One level takes place on a raft floating through a dark, water-filled cavern. All the point-scoring items are on rocky platforms overhead, forcing players to make risky jumps into the gloom, where enemies lurk and death is a mistimed jump away.
The unusual feature here is the raft’s searchlight, which cycles between each character in turn, illuminating them for a moment and leaving everyone else in darkness. Fireball-chucking cousins of the Hammer Bros. also cast a little light on the situation, making it such a dangerous level that we were obliged to set aside competitive urges and concentrate on making it out of the tunnel alive. Hopefully there’ll be more levels like this in the full game, as a counterpoint to the non-stop backstabbing that comprises the rest of the demo.
The demo left us with many unanswered questions, such as how will the game be structured? Is it essentially a series of battles that take place in Mario levels or is it actually a proper Mario game? We’d certainly like to see a mode where you don’t spend quite so much time robbing or getting robbed by other players. Versus play is great and it really works in this game, but we’d quite like the chance to explore and attempt the kind of death-defying precision jumps that define Mario platformers without having some cheeky sod use us as a stepping stone at the apex of our flight. Maybe that’s what the solo mode is for, but as we mentioned already, the levels aren’t entirely designed for lone players.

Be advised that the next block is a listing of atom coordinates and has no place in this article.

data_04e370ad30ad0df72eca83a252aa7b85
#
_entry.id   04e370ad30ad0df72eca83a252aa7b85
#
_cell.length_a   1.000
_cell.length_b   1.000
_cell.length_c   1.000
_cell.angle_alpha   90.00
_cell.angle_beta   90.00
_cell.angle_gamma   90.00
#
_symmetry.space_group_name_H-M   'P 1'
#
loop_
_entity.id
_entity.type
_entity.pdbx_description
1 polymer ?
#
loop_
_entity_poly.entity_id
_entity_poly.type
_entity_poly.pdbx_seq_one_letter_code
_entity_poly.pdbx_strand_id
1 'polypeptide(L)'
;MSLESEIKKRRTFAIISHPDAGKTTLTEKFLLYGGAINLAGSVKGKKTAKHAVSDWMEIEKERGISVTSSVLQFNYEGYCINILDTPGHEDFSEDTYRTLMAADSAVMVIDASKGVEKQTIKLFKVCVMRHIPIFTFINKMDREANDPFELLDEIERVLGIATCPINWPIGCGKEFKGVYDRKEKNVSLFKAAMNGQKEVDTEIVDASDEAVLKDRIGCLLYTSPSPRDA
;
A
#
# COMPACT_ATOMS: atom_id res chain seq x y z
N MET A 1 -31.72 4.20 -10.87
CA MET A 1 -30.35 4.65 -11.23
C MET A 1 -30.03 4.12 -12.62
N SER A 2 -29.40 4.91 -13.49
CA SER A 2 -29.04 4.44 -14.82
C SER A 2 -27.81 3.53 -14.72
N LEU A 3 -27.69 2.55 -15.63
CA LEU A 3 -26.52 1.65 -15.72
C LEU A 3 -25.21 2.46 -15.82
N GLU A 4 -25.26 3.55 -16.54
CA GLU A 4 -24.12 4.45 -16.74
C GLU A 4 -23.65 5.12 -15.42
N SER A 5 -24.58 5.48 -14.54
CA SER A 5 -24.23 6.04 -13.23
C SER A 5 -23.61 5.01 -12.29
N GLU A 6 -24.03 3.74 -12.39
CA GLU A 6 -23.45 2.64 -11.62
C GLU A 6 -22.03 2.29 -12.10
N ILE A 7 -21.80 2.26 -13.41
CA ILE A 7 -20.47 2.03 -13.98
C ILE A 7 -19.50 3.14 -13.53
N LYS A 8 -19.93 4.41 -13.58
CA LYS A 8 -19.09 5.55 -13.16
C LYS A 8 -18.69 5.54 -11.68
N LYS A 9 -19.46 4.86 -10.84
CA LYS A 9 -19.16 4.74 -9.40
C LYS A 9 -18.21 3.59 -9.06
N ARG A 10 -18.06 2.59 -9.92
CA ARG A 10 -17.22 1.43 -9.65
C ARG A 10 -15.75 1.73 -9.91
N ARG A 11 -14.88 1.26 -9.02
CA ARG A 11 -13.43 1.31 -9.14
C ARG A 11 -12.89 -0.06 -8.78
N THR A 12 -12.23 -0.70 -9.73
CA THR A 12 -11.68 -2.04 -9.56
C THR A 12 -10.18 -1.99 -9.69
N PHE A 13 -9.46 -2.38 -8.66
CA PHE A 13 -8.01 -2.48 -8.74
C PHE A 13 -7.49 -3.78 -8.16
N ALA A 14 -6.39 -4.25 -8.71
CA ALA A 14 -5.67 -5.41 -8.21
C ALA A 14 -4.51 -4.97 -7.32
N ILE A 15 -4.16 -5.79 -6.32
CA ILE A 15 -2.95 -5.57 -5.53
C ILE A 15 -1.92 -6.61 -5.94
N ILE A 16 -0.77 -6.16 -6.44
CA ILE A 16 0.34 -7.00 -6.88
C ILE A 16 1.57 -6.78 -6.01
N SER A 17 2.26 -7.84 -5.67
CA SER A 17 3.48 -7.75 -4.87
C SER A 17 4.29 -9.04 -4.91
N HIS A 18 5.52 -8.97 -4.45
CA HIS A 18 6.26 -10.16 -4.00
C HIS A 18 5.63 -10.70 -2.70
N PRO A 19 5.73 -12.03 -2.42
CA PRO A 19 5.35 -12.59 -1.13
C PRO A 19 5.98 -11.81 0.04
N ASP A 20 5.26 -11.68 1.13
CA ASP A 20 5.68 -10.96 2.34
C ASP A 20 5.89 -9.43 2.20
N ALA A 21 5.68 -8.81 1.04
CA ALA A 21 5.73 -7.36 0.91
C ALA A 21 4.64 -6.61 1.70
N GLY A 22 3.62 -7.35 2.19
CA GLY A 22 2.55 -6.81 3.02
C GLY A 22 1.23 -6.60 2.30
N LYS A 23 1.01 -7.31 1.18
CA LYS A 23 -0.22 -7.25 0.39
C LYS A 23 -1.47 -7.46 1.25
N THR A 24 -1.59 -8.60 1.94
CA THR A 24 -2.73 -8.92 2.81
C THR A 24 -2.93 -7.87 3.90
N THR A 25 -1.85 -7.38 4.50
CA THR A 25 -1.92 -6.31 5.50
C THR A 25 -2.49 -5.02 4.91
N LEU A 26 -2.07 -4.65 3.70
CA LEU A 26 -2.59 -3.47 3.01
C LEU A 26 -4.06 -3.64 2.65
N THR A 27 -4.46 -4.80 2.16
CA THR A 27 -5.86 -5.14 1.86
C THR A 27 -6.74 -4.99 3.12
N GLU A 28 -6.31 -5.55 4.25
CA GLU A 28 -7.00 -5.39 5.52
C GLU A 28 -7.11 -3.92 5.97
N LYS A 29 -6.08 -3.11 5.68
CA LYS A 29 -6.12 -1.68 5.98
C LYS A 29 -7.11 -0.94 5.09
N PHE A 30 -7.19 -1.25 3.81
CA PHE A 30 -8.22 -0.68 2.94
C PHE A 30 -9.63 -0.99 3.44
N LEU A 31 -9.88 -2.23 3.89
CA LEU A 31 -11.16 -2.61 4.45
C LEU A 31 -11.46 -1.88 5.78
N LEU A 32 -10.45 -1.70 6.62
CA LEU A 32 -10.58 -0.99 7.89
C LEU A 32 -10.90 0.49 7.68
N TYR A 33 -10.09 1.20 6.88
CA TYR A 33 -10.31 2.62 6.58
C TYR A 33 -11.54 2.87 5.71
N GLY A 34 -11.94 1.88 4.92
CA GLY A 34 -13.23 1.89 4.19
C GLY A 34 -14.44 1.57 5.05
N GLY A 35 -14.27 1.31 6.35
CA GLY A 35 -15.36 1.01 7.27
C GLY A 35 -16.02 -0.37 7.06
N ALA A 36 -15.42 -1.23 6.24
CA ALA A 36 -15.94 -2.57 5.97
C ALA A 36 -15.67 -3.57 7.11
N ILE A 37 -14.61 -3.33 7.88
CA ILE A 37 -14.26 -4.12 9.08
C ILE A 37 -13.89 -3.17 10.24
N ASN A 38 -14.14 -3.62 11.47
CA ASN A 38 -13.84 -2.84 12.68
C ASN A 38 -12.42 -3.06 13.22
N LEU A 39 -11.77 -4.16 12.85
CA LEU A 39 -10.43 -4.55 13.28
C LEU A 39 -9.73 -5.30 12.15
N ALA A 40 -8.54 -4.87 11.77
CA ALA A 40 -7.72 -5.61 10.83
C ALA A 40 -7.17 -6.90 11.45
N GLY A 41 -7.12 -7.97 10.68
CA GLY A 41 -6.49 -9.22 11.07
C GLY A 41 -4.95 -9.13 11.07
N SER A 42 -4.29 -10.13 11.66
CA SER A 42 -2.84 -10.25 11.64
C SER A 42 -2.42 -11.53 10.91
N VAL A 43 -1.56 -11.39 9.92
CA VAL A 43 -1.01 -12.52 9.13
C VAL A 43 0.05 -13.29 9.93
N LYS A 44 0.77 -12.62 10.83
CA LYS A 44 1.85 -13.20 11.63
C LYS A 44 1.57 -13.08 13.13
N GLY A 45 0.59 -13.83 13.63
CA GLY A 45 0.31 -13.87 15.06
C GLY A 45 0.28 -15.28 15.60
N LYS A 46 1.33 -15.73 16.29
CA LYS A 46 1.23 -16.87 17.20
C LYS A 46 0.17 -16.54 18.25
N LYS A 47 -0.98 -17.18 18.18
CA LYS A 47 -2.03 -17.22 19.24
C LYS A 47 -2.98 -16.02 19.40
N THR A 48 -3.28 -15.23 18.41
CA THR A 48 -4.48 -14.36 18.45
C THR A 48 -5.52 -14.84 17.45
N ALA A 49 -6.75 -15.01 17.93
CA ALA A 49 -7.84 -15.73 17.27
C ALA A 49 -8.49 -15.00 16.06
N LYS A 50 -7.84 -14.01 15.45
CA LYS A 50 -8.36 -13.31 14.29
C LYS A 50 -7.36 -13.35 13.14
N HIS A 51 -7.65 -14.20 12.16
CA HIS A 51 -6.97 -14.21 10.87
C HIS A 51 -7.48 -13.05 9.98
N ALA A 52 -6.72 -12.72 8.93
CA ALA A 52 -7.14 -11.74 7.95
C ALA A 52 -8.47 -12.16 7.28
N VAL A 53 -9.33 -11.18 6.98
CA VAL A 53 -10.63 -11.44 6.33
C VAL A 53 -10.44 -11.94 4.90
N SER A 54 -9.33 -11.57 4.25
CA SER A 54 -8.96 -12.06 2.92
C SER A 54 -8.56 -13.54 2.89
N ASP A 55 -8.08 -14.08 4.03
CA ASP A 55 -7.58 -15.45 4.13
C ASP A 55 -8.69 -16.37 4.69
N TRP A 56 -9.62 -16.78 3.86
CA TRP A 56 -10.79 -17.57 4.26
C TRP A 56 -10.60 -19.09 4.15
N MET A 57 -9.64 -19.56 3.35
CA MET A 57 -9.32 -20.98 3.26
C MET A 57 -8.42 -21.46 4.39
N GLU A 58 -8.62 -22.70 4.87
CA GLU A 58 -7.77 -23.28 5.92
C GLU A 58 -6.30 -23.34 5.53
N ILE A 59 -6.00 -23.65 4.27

The only other issue we have with the game is the control system, which uses the remote’s D-pad and two buttons. Although that’s enough to take care of all of Mario’s basic moves, this game has a lot more in it than NSMB on DS. There’s a spinning attack, for instance, that you have to activate by shaking the remote – the harder you shake, the longer the spin lasts. That’s not really the most convenient way of doing things, and we didn’t bother with the spin move all that much as a result. With any luck there might be a GameCube or Classic Controller option.
Finally, how substantial is the game going to be? It does feel at times like it ought to be a multiplayer bonus mode from a bigger Mario title rather than a standalone game. It needs a healthy selection of modes and a ton of levels if it’s going to make a serious impression in its current form. But these are early days, and maybe we’re just miffed because we kept losing. Damn you, Luigi!
Jul 21, 2009